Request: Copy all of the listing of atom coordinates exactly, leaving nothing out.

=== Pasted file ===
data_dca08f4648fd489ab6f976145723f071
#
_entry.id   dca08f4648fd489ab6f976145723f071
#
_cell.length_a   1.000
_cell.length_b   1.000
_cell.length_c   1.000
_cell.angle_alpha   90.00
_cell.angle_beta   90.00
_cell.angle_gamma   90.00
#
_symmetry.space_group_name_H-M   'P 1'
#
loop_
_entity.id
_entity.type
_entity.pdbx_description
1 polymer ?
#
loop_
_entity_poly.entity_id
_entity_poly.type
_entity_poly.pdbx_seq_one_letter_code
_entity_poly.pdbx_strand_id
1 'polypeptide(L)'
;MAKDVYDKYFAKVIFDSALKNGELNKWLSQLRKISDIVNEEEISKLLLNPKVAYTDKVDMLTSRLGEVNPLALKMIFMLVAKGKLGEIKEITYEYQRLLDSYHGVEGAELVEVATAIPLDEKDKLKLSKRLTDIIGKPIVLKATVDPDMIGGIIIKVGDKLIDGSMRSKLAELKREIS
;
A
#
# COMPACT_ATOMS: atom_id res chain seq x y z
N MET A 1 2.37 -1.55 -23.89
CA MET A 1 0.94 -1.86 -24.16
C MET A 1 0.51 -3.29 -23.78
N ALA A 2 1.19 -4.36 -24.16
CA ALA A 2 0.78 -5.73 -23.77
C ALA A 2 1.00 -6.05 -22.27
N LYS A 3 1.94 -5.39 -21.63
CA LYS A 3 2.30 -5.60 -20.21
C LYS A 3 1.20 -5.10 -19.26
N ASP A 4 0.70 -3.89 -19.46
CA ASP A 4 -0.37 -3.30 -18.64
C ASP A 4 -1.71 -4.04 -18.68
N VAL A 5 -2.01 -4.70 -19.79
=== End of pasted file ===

data_dca08f4648fd489ab6f976145723f071
#
_entry.id   dca08f4648fd489ab6f976145723f071
#
_cell.length_a   1.000
_cell.length_b   1.000
_cell.length_c   1.000
_cell.angle_alpha   90.00
_cell.angle_beta   90.00
_cell.angle_gamma   90.00
#
_symmetry.space_group_name_H-M   'P 1'
#
loop_
_entity.id
_entity.type
_entity.pdbx_description
1 polymer ?
#
loop_
_entity_poly.entity_id
_entity_poly.type
_entity_poly.pdbx_seq_one_letter_code
_entity_poly.pdbx_strand_id
1 'polypeptide(L)'
;MAKDVYDKYFAKVIFDSALKNGELNKWLSQLRKISDIVNEEEISKLLLNPKVAYTDKVDMLTSRLGEVNPLALKMIFMLVAKGKLGEIKEITYEYQRLLDSYHGVEGAELVEVATAIPLDEKDKLKLSKRLTDIIGKPIVLKATVDPDMIGGIIIKVGDKLIDGSMRSKLAELKREIS
;
A
#
# COMPACT_ATOMS: atom_id res chain seq x y z
N MET A 1 2.37 -1.55 -23.89
CA MET A 1 0.94 -1.86 -24.16
C MET A 1 0.51 -3.29 -23.78
N ALA A 2 1.19 -4.36 -24.16
CA ALA A 2 0.78 -5.73 -23.77
C ALA A 2 1.00 -6.05 -22.27
N LYS A 3 1.94 -5.39 -21.63
CA LYS A 3 2.30 -5.60 -20.21
C LYS A 3 1.20 -5.10 -19.26
N ASP A 4 0.70 -3.89 -19.46
CA ASP A 4 -0.37 -3.30 -18.64
C ASP A 4 -1.71 -4.04 -18.68
N VAL A 5 -2.01 -4.70 -19.79